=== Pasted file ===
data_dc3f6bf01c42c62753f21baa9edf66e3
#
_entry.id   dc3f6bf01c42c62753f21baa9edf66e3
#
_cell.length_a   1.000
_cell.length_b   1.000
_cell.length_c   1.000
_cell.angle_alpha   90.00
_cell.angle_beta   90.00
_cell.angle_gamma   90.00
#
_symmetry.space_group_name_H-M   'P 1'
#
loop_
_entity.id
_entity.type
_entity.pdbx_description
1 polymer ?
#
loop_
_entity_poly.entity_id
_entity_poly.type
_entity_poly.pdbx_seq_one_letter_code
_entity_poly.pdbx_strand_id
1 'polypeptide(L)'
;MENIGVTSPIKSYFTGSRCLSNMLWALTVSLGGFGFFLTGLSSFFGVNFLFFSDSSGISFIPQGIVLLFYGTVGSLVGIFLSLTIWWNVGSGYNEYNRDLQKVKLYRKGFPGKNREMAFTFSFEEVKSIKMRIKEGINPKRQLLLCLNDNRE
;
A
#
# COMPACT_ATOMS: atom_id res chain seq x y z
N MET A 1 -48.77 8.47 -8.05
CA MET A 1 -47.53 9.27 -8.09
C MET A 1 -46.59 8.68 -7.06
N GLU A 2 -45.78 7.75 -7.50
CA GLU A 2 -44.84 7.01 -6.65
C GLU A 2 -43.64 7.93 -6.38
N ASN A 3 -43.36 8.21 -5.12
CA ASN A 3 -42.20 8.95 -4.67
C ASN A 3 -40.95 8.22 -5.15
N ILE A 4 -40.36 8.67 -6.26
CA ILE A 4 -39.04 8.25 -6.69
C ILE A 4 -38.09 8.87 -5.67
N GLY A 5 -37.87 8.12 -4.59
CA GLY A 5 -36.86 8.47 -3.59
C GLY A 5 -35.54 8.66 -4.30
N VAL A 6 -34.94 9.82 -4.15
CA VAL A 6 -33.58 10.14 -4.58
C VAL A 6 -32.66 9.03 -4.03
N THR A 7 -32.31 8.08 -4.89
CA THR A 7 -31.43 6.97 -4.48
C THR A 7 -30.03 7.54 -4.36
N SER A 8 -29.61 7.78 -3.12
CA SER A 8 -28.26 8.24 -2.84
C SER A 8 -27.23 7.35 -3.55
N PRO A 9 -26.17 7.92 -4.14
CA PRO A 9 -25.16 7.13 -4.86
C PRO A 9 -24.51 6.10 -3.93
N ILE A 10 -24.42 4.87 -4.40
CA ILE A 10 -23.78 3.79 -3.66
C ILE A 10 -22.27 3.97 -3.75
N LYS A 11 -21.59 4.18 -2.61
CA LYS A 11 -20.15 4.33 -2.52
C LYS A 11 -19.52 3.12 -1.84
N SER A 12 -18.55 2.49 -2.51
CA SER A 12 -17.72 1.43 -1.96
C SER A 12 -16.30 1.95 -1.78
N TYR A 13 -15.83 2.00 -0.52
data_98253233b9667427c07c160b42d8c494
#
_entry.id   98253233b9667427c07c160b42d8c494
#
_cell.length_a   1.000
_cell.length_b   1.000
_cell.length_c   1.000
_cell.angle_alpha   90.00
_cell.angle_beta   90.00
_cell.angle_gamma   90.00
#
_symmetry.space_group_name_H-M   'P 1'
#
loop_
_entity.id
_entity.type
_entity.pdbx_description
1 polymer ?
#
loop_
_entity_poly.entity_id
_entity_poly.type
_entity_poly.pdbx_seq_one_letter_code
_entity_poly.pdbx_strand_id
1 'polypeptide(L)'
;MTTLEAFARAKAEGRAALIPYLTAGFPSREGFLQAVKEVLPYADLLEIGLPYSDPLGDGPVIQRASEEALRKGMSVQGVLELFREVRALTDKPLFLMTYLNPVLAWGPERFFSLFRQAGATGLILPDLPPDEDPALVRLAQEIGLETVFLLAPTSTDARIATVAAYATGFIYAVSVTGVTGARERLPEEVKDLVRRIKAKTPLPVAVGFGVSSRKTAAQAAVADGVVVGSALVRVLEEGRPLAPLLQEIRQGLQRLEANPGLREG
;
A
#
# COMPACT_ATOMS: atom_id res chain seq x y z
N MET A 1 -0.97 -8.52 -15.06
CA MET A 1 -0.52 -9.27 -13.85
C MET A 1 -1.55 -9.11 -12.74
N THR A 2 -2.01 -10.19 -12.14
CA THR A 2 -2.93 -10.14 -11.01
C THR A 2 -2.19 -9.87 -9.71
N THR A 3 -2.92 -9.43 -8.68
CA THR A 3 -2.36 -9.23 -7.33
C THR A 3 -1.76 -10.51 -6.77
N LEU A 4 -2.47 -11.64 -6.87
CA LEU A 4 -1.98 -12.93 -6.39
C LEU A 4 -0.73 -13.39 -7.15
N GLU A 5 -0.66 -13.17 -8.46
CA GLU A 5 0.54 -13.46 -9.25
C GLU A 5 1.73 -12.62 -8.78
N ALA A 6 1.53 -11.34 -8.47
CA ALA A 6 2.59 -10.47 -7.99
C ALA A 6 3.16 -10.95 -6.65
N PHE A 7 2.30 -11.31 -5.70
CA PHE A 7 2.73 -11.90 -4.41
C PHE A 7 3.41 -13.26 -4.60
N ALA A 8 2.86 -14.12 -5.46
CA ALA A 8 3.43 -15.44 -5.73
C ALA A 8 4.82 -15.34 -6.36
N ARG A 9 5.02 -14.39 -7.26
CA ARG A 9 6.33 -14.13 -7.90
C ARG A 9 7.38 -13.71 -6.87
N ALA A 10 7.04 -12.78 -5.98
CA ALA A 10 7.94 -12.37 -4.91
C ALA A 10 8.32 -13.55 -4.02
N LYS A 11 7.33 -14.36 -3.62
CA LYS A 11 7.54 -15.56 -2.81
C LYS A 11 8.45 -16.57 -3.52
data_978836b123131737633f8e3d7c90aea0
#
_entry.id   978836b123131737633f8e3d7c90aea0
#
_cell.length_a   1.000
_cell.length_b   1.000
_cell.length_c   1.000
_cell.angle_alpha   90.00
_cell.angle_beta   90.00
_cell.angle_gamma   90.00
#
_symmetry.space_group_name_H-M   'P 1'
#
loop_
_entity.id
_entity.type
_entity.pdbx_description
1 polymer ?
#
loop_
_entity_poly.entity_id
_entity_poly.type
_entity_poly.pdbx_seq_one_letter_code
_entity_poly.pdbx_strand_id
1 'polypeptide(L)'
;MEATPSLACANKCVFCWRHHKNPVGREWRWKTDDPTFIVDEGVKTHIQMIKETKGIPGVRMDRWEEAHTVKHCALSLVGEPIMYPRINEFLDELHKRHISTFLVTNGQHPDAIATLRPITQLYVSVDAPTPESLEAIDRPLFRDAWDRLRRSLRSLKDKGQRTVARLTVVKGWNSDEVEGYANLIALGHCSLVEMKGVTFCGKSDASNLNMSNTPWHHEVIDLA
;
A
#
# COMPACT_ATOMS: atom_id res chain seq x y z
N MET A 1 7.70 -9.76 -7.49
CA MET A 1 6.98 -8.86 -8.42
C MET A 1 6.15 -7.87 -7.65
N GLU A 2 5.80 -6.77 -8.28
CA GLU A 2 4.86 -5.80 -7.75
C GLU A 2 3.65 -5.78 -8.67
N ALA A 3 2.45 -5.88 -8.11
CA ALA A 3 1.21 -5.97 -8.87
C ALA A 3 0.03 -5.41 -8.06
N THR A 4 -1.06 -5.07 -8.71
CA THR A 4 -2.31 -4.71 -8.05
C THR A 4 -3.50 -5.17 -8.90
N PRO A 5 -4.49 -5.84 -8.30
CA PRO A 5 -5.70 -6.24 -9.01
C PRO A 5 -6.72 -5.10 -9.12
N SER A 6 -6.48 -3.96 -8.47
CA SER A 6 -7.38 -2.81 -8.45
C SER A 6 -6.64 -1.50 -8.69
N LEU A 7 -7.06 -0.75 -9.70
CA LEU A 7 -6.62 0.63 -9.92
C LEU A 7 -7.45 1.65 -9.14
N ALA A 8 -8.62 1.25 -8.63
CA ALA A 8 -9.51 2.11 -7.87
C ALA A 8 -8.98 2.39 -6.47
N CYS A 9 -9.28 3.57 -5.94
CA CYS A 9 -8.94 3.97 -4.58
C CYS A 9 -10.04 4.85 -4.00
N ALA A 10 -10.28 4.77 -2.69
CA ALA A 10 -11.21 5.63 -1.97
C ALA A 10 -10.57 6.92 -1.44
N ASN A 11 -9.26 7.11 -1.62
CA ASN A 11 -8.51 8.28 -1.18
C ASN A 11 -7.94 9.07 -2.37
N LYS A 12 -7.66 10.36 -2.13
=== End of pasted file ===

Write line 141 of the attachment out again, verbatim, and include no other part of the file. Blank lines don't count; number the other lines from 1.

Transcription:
#